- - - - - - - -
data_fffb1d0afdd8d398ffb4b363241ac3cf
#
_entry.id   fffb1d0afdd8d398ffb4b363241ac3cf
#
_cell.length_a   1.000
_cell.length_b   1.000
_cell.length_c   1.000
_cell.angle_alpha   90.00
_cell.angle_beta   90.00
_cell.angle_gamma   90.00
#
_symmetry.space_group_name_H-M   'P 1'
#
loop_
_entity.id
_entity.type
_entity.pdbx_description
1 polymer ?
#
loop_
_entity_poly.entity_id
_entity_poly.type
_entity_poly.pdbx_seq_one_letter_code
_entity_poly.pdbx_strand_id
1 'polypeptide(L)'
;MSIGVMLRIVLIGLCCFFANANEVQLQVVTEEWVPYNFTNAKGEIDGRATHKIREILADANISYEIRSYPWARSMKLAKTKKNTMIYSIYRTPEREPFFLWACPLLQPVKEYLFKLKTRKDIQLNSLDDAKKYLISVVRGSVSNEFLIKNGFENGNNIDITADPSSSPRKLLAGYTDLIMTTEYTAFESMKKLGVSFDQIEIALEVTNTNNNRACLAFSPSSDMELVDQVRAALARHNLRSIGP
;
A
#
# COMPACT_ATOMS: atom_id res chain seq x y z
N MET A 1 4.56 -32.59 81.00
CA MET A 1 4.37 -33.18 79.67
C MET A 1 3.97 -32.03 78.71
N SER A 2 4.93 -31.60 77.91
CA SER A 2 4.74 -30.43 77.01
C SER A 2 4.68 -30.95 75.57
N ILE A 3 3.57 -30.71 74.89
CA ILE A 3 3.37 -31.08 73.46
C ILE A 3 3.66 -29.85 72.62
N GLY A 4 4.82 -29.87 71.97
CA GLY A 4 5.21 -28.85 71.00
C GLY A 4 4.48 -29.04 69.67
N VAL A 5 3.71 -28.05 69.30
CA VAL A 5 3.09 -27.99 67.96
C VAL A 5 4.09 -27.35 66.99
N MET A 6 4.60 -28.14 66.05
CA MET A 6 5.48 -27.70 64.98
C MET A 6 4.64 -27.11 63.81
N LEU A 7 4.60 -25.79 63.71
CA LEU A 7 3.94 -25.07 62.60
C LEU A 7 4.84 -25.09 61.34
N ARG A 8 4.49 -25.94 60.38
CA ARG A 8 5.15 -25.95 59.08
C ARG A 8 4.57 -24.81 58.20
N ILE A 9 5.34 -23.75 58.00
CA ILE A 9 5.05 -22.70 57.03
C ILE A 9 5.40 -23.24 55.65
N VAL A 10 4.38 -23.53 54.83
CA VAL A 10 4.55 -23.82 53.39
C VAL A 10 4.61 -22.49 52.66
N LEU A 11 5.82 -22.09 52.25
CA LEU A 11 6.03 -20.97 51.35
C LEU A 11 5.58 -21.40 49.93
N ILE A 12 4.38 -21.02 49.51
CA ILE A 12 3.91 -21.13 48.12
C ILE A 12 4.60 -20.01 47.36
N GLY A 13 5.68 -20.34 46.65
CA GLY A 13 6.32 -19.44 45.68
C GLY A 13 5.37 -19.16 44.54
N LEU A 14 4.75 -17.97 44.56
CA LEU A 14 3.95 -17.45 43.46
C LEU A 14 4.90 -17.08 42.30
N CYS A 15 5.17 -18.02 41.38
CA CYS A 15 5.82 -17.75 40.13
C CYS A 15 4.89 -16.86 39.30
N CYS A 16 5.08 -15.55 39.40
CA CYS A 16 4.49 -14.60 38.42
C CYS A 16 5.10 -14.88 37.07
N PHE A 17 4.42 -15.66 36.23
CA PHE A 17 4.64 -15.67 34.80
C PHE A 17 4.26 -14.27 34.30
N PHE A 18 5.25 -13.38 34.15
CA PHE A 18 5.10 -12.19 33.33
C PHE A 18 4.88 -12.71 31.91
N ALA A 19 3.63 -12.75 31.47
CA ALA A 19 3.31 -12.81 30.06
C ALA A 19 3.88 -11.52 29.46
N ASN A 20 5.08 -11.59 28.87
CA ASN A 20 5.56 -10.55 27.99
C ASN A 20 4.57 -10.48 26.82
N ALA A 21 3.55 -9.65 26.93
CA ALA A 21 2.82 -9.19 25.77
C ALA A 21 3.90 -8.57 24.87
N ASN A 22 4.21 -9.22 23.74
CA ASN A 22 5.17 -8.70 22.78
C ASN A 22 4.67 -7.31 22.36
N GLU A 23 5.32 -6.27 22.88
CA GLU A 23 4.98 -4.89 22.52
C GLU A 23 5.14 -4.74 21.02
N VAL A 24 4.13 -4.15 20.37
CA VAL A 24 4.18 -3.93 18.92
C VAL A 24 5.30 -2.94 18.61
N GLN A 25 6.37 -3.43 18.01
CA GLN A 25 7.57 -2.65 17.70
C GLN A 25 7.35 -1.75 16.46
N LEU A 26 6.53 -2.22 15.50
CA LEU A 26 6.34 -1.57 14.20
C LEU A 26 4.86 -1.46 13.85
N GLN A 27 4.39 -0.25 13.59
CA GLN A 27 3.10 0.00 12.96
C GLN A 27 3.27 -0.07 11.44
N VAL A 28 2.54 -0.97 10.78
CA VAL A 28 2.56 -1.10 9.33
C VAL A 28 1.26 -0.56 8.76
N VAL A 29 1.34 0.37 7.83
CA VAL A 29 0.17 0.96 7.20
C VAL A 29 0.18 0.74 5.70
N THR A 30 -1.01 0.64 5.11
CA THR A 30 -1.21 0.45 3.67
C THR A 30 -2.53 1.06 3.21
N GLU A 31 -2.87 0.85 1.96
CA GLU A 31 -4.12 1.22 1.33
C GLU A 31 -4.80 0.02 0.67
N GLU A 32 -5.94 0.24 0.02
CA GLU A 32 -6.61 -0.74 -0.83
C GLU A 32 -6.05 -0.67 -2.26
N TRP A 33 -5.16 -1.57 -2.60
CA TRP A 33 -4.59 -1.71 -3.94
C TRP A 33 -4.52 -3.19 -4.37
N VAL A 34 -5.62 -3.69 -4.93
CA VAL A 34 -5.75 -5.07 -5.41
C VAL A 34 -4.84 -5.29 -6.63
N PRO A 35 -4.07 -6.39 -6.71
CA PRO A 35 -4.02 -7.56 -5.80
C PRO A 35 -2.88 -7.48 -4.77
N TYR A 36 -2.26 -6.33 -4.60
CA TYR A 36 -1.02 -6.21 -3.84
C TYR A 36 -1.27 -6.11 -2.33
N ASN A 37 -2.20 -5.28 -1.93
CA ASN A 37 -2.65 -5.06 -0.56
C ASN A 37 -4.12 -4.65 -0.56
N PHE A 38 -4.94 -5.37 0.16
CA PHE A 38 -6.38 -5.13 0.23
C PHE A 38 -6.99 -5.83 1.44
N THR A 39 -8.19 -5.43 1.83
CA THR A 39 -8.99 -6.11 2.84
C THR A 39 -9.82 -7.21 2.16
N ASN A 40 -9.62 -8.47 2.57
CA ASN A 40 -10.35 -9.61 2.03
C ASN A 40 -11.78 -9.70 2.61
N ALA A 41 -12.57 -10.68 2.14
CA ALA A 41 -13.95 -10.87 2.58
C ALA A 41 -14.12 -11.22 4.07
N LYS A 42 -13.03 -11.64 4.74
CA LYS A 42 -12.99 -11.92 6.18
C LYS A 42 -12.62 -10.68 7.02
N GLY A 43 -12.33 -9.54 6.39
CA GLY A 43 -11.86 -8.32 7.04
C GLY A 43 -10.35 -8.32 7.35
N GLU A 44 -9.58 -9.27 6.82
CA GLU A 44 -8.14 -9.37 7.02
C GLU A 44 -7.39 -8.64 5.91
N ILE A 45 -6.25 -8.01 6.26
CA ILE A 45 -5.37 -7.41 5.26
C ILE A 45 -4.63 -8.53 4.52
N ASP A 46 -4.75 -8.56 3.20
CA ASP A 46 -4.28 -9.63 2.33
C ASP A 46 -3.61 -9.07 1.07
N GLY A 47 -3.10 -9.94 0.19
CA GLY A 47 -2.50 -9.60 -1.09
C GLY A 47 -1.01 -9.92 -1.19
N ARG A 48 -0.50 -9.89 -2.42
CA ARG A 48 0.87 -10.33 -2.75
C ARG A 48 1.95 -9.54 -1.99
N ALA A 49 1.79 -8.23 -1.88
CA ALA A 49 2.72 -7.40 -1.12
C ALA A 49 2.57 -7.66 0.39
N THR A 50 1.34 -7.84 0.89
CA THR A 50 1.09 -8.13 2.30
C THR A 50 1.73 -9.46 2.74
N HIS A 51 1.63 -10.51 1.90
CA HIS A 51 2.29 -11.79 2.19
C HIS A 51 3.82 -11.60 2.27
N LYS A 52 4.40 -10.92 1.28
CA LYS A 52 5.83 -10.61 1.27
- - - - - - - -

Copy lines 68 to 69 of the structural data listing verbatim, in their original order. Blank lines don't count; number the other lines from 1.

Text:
CA GLY A 13 6.32 -19.44 45.68
C GLY A 13 5.37 -19.16 44.54